Sunday, December 7, 2008
Your group project is a huge part of ENGL 304. If you don't get along with your group, you're in trouble. Make sure you enjoy hanging around group members and agree with the way they work. If you have a good group who does their work, the project is fun and easily accomplished. It's also good to have a diverse group. Having five people who are all great writers but no one who can do graphic design can be a problem. You need all aspects from the group, so having diversity is key. Having someone who loves putting things together is great so you have someone to compile everyone's work.
The other advice I can give to prospective students is to go to class. There is an attendence policy and what needs to be done as far as projects and assignments go is covered thoroughly in class. It is a valuable resource.
Sunday, November 2, 2008
Sunday, October 26, 2008
One day when I got to work it was a mess. There is a morning shift and an afternoon shift, and generally you can tell when the person in the shift before yours has not done their job. I work two nights out of the week and every other Saturday, and my good friend has two of the other night shifts. But one of the nights that I get there someone else has taken care of the kennel for the previous two days. Needless to say I was not happy. There was poop everywhere in the yard. The drains were so clogged that there was water backed all the way up to the cement. None of the runs were locked, and when I had got there a dog was running around in the fenced in back yard. The boards had not been updated for two days with dogs that had left and dogs that had arrived. I generally am the only one up at the kennel, but occasionally other workers will come to get dogs or other random things.
That particular day a coworker came and saw the mess that was left and thought it was possibly me. Needless to say my boss heard of the mess and I had to clear it up with her. Initially they had thought that I had left all the poop out, but when they realized there was no way the dogs could have made that much of a mess in the hour I had been there they talked to me about it. I was more than happy to point out the complete lack of work that had been done the previous two days because it was infuriating to me that someone was getting paid to not do their job. The other worker got a talking to as a result and now I'm happy to say the morning work is generally completed as it should be now.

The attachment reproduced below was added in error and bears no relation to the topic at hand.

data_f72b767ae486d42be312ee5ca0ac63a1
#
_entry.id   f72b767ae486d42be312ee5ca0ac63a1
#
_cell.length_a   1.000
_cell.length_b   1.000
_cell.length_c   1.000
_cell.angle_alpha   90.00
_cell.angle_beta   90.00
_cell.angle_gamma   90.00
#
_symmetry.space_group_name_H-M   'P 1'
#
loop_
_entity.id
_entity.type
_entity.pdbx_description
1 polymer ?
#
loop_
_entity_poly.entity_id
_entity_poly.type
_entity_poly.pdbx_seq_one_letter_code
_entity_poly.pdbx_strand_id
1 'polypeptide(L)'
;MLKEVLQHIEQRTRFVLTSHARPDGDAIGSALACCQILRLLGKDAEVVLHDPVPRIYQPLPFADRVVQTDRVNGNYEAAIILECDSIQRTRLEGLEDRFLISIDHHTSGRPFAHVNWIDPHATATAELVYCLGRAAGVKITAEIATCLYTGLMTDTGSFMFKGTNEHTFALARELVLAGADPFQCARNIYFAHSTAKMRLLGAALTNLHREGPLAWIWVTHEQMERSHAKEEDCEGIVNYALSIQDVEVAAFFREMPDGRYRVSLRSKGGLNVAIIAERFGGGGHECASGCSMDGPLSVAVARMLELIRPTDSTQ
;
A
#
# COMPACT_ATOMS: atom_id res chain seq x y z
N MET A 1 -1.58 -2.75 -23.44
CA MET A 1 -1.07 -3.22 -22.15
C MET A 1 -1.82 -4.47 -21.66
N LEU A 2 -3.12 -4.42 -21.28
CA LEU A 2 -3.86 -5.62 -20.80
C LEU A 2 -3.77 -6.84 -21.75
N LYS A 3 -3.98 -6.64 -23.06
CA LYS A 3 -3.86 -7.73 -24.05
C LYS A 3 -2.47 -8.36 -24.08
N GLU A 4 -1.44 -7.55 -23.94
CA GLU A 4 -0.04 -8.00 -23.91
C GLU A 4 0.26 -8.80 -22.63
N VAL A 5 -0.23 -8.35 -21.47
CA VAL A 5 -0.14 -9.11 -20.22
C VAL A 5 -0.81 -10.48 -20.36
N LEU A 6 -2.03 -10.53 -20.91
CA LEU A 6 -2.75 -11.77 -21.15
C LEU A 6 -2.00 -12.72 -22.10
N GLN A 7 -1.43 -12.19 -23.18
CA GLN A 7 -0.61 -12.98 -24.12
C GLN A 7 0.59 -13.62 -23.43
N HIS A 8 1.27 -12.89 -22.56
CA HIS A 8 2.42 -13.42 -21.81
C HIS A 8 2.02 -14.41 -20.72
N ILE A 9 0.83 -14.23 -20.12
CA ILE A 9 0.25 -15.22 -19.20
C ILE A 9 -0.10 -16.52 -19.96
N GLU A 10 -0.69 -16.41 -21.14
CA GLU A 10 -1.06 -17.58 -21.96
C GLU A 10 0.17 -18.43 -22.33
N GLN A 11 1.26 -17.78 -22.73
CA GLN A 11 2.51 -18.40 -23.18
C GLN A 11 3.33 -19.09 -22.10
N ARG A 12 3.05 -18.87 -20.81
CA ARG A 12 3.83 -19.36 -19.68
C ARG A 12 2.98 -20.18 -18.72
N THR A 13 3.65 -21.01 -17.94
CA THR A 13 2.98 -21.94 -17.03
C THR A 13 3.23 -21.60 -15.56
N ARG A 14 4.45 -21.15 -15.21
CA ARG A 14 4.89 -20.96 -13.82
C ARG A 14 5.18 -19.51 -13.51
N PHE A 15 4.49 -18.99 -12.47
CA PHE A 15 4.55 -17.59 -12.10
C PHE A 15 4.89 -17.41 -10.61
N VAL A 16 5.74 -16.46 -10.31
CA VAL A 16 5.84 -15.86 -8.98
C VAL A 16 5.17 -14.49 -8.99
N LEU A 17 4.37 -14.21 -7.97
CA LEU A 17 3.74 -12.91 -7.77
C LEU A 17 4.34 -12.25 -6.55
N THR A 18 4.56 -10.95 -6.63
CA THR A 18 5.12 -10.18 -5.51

Sunday, October 12, 2008
1. Were you nervous? How did you deal with this?
I was actually not very nervous at all. If I'm comfortable or already know the person doing the interview and if it's something I am knowledgeable on, I'm generally very calm.
2. Did you get any questions that threw you? How did you handle those questions?
I did get one or two that I had to think about more so than the others. I just thought about them for a minute until I came up with an answer to those questions.
3. If you could do the interview again, what would you do differently?
I would wear nicer shoes ;)
4. What did you learn from this experience?
Come prepared and know what you want to do with your life.
Sunday, September 28, 2008